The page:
By Larry Ray Hafley


From Maryland: “Can one teach the truth so as to be eternally lost?”


It is a certainty, as our querist readily realizes, that (1) all who refuse to teach will be lost along with those (2) who teach error ( 2 Tim. 2:2; Heb. 5:12-14; Gal. 1:8, 9; 2 Jn. 9). However, this question is not related to either of these. Read it again.

Of course, if I were a Baptist or a Presbyterian, or some other who believes it is impossible to fall from grace, I would have to answer “no” without any further consideration or deliberation. Whether the question was about fornication, drunkenness, or any other sin, I would be forced to say “no” if I believed it is impossible to be lost after once being saved. Let all who believe that doctrine ponder its consequences with respect to a question of this nature. But I digress. Back to the question.

One cannot teach the truth without several factors being inherently involved and entwined. His attitude toward the truth and his hearers cannot be divorced from his teaching. One may preach the truth without love for it or for its audience. You tell me, could such an one be saved (2 Thess. 2:10; 1 Jn. 3:15)? When Paul said, “Take heed unto thyself, and unto the doctrine; Continue in them: for in doing this thou shalt both save thyself and them that hear thee” (1 Tim. 4:16),,it appears that he recognized the above principle. One may teach the truth, but if he does it in hidden malice and contempt, out of an impure heart and a convicted conscience laden with feigned faith, he cannot be saved (Cf. 1 Tim. 1:5). “And the servant of the Lord must not strive; but be gentle unto all men, apt to teach, patient, in meekness instructing those who oppose themselves” (2 Tim. 2:24, 25).

Bitterness, brought on by slights and persecutions received from brethren, may lead one to teach the truth so as to be lost. He does not abandon the truth, but he misuses it to reek vengeance upon his enemies. Without being specific, one may resort to ridiculing and slandering those whom he detests by impugning their motives and casting aspersions in secret and subtle innuendo. What he says may all be the truth, but his polluted heart may hide a poison pen or tongue behind a vague shield of generality. If I “go after” a Protestant preacher with Mark 16:16 or Acts 2:38 because I want to destroy him in some fiendish, carnal way, then will I not be lost even though I have taught the truth? Well did the Wiseman say, “Keep thy heart with all diligence; for out of it are the issues of life” (Prov. 4:23).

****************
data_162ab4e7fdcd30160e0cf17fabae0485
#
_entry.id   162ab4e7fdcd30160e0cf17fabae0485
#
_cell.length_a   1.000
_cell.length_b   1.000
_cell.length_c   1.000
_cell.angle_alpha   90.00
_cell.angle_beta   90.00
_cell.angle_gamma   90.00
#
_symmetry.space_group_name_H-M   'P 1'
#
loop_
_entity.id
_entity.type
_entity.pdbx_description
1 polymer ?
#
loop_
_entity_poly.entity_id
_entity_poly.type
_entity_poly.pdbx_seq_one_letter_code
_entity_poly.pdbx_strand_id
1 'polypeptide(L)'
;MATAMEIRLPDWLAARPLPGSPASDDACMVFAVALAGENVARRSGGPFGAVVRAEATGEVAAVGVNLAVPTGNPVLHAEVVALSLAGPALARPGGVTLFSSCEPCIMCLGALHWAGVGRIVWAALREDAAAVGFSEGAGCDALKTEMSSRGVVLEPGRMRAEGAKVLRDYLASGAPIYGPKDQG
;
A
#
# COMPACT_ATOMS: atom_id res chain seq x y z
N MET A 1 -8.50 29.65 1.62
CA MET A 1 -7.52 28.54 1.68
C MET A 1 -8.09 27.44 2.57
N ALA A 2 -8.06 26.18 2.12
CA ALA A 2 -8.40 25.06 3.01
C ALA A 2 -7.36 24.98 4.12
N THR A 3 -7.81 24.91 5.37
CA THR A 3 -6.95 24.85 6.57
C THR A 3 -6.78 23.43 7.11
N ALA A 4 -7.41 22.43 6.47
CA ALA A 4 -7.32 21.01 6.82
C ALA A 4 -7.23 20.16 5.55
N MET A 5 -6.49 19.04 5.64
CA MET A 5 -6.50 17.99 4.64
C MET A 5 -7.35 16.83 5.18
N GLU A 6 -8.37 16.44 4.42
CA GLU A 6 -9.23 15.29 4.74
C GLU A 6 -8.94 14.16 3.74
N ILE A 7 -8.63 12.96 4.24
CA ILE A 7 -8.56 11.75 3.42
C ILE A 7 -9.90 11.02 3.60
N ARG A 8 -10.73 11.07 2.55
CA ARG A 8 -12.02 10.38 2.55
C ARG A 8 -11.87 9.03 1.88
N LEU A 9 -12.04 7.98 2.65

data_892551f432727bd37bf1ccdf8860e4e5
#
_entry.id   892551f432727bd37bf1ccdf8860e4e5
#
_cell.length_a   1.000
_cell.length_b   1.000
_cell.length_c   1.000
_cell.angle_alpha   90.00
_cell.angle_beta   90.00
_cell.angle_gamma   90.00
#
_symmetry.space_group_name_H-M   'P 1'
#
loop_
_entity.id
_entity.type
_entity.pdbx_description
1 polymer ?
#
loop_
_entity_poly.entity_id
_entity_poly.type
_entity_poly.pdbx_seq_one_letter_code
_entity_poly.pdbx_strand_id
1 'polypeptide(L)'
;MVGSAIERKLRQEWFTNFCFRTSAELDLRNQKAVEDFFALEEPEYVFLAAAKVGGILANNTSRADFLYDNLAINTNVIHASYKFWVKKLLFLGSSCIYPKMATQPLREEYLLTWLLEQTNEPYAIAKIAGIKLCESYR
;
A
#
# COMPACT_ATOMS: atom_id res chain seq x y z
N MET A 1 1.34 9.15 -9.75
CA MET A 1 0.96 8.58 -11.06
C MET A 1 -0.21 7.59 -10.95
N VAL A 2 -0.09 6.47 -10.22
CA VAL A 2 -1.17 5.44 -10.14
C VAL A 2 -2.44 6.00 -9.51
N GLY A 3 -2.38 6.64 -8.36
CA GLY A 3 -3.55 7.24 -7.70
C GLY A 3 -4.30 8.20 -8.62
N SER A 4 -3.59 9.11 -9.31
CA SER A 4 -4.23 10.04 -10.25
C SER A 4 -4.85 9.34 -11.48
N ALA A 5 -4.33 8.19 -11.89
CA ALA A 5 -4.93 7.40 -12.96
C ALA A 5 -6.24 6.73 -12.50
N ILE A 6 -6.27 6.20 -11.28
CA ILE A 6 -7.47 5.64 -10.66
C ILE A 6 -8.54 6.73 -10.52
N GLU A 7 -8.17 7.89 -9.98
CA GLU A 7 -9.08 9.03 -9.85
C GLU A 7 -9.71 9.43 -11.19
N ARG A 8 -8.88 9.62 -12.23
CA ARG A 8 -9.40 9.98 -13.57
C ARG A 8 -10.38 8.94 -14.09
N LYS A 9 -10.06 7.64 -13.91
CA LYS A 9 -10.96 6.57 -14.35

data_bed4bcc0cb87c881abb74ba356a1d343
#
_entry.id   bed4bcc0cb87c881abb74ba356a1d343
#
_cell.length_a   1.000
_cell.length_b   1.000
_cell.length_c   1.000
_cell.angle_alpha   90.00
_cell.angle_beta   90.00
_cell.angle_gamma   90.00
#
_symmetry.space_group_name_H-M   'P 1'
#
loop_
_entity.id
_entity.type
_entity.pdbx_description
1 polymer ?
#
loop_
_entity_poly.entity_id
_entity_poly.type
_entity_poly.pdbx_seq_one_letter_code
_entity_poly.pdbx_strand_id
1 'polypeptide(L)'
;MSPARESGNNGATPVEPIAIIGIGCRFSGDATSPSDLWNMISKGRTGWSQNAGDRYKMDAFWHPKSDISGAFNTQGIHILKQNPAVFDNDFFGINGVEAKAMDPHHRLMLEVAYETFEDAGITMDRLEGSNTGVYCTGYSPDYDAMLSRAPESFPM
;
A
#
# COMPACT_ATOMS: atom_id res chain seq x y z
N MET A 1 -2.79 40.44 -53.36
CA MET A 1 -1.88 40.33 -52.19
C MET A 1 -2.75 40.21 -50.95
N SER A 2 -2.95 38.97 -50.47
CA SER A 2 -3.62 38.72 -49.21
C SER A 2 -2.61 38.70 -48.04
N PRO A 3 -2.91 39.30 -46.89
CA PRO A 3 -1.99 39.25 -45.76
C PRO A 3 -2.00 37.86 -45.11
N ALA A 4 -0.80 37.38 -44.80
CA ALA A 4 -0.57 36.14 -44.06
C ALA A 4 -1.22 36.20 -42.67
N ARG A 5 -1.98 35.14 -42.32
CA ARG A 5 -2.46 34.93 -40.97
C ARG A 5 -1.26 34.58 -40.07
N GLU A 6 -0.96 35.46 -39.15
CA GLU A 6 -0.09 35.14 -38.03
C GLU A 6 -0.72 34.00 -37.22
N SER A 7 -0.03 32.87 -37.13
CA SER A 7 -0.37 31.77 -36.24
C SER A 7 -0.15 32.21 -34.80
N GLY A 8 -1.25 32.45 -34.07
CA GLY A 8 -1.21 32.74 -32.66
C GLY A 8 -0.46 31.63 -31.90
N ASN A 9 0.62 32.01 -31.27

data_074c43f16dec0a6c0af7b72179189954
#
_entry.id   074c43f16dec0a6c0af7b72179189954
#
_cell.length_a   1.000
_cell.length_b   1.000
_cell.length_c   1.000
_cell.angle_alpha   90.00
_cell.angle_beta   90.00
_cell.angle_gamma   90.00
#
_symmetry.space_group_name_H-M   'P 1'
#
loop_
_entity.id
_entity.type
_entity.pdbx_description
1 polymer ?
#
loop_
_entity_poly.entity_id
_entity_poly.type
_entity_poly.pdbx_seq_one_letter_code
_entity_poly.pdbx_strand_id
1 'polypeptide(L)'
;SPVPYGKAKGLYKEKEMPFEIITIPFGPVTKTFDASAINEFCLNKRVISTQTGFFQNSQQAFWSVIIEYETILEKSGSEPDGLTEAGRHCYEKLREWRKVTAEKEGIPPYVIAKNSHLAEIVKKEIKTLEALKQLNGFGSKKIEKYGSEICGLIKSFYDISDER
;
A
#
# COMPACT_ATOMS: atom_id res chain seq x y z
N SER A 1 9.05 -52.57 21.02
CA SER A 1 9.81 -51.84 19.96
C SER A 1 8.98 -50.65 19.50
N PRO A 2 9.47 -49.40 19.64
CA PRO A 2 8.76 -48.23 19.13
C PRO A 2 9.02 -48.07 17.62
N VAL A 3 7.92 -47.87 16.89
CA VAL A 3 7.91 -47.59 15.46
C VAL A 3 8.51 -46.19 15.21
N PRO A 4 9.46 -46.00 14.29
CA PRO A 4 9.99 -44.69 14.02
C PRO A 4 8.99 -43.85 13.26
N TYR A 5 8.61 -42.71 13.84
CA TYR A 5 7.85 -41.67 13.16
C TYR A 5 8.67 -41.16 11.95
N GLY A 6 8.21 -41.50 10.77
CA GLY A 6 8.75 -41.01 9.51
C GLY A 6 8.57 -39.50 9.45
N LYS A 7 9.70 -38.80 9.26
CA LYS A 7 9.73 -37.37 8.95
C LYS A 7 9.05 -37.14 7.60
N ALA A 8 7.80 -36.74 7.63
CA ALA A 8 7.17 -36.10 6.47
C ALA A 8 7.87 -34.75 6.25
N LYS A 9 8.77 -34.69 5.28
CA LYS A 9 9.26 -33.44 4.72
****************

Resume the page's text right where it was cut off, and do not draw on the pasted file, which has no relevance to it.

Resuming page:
From Arkansas: “Will an unmarried man commit adultery if he marries a woman who put away her husband for the cause of fornication?”


Questions on marriage are characteristically difficult and heart rending, but it appears this question can be succinctly answered by the words of Jesus, “Whosoever shall put away his wife, except it be for fornication, and shall marry another committeth adultery: and whoso marrieth her which is put away doth commit adultery” (Matt. 19:9). The Lord’s words describe a man putting away his wife, but they are, of course, equally applicable to the situation above where a woman has put away her husband “for fornication.”

If there be no “unknowns,” the unmarried man will not commit adultery if he marries a woman who put away her husband for the cause of fornication and neither will the woman commit adultery by marrying again.

Parents, are you listening? Now is the time to teach and train your children concerning God’s marriage laws! Show them the bliss and blessedness of marriage in your life before them. , Instruct them in the rights and responsibilities of the marriage relationship. Much sin and sorrow could be avoided if children were informed about both the sweetness and the seriousness of marriage.

Truth Magazine XIX: 14, p. 210
February 13, 1975